Field crop pathologist Holly Derksen is leaving Manitoba Agriculture Sept. 14 to join Arysta LifeScience Oct. 1 as its technical support specialist for Manitoba.
“Obviously I like pathology and that’s what I went to school for, but I didn’t want to lose the general agronomy knowledge that I have,” Derksen said in an interview Aug. 30. “In this position I only really get to practise pathology. I really want to make an effort to learn more about general agronomy. This will be an opportunity to make sure I have a more broad base of knowledge… in terms of agronomy. I’ll be able to do a lot of stuff with weeds, insects and things like that.”
Derksen said she’ll be working out of her home giving her more flexibility. Part of her new job is providing technical support to Arysta’s sales team and running field-scale product development trials.
Derksen, who has an undergraduate degree in botany from the University of Manitoba and a master in plant pathology, started with Manitoba Agriculture in May 2011, working on diseases affecting cereals, oilseeds, pulses and forages — everything from fusarium head blight and phytophthora root rot to sclerotinia and blackleg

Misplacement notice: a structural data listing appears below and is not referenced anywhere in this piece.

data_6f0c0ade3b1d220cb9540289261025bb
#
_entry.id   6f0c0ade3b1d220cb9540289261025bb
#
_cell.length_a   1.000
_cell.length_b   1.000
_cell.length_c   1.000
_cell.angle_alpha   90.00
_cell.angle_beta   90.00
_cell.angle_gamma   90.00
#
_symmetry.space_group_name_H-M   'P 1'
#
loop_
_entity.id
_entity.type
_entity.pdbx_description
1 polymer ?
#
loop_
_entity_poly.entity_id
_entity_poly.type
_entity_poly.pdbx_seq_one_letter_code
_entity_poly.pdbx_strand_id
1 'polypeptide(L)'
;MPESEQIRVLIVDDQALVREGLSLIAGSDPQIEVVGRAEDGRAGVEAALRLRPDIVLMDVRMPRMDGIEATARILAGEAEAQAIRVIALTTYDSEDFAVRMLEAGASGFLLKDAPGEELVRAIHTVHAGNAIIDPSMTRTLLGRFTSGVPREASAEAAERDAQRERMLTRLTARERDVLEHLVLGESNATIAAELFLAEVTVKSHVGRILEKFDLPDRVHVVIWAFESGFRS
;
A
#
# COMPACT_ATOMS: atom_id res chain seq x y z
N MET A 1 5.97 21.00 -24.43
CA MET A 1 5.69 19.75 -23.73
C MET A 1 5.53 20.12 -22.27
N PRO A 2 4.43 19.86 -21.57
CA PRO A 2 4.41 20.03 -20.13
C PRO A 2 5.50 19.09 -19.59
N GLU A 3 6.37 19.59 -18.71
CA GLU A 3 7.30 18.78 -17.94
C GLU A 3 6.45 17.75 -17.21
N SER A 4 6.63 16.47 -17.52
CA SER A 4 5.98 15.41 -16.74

“I really enjoyed it,” she said. “I enjoyed all the people I got to meet and speaking at events. Hopefully I’ll still be able to do some of that in my new job. The people here (at Manitoba Agriculture) are great.”
Derksen, who was based at Manitoba Agriculture’s Carman office grew up at Snowflake and went to elementary and high school in Manitou.
A number of Manitoba commodity groups have written Agriculture Minister Ralph Eichler asking him to quickly hire a new field crop pathologist.
The department was relatively quick filling the cereal, oilseed and weed specialists’ positions when they became vacant last year.
Industry sources say Manitoba Agriculture sees the field crop pathologist position as important. However, no one from the department was available to comment by press time how quickly the position will get filled.